Columbia University cancels event celebrating Hamas’ Oct. 7 massacres

Promoting the event on social media, the campus group defended Hamas’ surprise invasion of Israel on Oct. 7 and described it as a ‘counteroffensive.’

By Dion J. Pierre, The Algemeiner

Columbia University’s School of Social Work (CSSW) has canceled an anti-Israel event scheduled to take place this week celebrating Hamas’ Oct. 7 massacre across southern Israeli communities as a “counteroffensive.”

Columbia Social Workers 4 Palestine planned to hold the “teach-in and discussion” at CSSW on Wednesday.

Promoting the event on social media, the campus group described Hamas’ surprise invasion of Israel on Oct. 7 as a “counteroffensive,” seemingly rationalizing the brutal onslaught in which Palestinian terrorists led by Hamas murdered over 1,200 and kidnapped 240 others as a defensive measure.

“We will discuss the significance of the Palestinian counteroffensive on October 7th and the centrality of revolutionary violence to anti-imperialism,” the group posted on X/Twitter.

“In advocating for Palestinian liberation, Palestinians have engaged in nonviolent resistance tactics for years. These peaceful actions have been met with tear gas and armed opposition by the Israeli government.”

The Hamas atrocities included widespread rape and other sexual violence against Israeli women, as well as copious documentation of torturing civilians.

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When The Algemeiner reached out to Columbia for comment for this story, a spokesperson issued a statement on behalf of Melissa Begg, dean of CSSW, saying the event had been canceled due to its content and the organizers not following school protocol.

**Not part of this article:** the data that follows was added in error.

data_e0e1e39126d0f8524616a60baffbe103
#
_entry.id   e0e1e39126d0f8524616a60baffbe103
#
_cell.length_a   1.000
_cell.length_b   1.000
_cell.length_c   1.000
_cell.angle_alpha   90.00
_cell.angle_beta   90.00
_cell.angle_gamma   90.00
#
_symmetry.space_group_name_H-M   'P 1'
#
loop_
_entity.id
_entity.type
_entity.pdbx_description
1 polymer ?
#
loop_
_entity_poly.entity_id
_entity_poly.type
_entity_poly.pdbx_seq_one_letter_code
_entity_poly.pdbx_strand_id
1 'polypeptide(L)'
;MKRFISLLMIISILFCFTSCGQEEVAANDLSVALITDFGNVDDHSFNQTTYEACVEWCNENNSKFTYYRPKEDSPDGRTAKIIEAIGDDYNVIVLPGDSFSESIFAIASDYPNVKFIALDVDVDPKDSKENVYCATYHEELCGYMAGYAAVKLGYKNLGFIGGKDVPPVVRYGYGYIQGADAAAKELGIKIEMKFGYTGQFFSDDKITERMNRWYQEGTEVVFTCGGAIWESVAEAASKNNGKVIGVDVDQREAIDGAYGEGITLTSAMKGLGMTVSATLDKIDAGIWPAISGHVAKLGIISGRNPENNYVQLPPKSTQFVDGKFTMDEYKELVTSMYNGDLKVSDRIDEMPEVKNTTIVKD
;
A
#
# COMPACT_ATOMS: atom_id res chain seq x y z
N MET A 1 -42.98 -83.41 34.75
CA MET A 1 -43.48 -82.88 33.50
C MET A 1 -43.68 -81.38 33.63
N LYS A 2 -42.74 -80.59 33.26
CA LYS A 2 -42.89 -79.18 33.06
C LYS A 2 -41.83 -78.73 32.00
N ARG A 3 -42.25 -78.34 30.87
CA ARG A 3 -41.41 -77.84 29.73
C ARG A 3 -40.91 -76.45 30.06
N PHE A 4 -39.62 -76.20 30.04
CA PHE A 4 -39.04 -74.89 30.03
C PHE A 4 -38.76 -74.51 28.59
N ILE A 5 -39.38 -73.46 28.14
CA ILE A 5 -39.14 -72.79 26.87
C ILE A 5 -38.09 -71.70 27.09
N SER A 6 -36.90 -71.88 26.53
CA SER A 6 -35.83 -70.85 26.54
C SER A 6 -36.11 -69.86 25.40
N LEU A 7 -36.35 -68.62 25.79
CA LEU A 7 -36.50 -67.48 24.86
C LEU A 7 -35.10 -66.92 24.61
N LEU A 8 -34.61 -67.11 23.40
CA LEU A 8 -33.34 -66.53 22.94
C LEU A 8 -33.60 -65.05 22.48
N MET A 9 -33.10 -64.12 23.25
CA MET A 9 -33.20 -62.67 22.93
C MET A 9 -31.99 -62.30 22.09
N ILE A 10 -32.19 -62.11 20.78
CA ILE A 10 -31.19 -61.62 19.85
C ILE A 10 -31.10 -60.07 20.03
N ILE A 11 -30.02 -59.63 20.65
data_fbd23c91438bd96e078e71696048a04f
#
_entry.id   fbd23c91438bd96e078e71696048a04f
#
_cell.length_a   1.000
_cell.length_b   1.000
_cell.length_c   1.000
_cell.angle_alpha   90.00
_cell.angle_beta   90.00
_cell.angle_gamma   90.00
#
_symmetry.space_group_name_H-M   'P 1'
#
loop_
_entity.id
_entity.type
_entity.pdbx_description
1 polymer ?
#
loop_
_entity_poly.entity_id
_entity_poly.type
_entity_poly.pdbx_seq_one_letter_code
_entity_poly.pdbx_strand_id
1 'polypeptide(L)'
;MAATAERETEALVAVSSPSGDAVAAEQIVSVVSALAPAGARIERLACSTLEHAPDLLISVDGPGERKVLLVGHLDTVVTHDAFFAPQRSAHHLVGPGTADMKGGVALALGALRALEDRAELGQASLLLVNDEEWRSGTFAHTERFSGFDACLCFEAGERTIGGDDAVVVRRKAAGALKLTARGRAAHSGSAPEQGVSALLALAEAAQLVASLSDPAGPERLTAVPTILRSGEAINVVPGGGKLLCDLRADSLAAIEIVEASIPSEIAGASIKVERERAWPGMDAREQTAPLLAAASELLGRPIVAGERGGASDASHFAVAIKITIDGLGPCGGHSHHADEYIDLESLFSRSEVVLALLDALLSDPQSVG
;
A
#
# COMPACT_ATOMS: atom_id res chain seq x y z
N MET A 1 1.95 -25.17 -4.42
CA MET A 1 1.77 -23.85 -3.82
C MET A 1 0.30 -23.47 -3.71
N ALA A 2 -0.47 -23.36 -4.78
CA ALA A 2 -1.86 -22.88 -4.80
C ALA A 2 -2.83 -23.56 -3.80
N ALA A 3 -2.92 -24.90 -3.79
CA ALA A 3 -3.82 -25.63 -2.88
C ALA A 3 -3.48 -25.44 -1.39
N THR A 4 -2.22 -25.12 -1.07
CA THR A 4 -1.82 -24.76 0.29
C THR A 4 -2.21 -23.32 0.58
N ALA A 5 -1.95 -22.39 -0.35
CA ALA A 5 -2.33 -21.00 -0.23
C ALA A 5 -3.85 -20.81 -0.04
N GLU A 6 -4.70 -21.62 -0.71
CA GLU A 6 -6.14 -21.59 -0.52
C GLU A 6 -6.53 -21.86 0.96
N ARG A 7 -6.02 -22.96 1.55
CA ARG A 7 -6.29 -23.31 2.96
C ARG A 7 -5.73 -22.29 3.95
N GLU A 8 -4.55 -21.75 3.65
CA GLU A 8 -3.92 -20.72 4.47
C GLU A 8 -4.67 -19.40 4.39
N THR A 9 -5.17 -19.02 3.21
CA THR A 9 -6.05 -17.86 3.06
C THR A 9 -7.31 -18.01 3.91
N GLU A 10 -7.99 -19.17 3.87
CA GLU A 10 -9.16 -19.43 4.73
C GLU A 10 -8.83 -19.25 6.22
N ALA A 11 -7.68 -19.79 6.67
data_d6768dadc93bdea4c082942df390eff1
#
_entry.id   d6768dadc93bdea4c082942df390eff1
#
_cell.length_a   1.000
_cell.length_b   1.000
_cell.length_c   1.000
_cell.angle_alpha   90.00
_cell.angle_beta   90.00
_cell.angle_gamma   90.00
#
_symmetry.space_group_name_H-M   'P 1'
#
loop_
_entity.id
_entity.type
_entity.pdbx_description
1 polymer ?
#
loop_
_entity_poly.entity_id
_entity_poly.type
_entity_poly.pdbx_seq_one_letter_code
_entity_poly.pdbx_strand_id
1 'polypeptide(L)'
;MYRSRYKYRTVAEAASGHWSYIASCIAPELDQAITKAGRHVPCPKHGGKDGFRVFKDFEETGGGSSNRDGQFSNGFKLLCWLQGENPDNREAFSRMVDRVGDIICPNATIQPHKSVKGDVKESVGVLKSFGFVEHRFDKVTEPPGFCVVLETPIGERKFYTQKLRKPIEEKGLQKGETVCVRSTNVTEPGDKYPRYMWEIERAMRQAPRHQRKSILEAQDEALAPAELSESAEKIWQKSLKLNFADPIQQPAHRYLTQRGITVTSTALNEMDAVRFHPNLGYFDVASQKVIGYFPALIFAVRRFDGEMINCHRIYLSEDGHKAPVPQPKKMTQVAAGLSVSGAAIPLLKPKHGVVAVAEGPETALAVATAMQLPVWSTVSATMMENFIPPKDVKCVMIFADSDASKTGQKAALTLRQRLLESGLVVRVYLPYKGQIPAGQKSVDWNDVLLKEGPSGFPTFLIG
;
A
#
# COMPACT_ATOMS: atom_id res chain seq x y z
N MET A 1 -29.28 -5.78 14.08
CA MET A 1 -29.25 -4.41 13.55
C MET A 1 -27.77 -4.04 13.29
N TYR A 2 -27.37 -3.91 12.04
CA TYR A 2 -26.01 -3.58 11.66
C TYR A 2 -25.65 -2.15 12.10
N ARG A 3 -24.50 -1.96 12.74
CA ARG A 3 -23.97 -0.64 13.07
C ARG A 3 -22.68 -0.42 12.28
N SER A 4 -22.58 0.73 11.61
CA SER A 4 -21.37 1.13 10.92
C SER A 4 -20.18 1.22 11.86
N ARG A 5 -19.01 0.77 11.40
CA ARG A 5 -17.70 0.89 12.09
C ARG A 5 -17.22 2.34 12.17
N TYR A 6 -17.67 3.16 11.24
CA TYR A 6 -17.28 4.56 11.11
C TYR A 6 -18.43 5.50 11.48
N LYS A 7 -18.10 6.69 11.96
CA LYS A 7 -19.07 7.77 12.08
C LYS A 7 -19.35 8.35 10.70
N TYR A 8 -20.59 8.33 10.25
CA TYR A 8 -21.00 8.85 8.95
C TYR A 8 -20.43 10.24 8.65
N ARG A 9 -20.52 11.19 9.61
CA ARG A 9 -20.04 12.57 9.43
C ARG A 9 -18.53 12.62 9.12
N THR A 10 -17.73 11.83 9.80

“We learned late last night of a flier and accompanying text being circulated about a December 6th event at the Columbia School of Social Work (CSSW),” the statement read. “This is not a CSSW-sponsored event. The students who organized the event did not seek approval for the fliers and text as required by CSSW processes. CSSW supports free speech but does not condone language that promotes violence in any manner, which is antithetical to our values. This event will not go forward at CSSW.”

News of Wednesday’s event circulated on social media and led to an uproar among Jewish and pro-Israel observers, who argued Columbia was in effect saying it was acceptable to defend Hamas’ actions.

“It’s time for all of us to raise our voices!” tweeted Columbia University professor Shai Davidai, who went viral in October for calling the school’s president a “coward” for refusing to condemn Hamas apologists and anti-Israel demonstrations on campus. “The School of Social Work at Columbia University cannot allow a ‘teach-in’ that sees rape as a counteroffensive and calls murder and kidnap of children ‘revolutionary violence!’”

US Rep. Ritchie Torres (D-NY), a progressive from the Bronx borough of New York City added, “If you are defending murder, rape, and torture of innocent civilians, you’re a sociopath pretending to be a social worker.”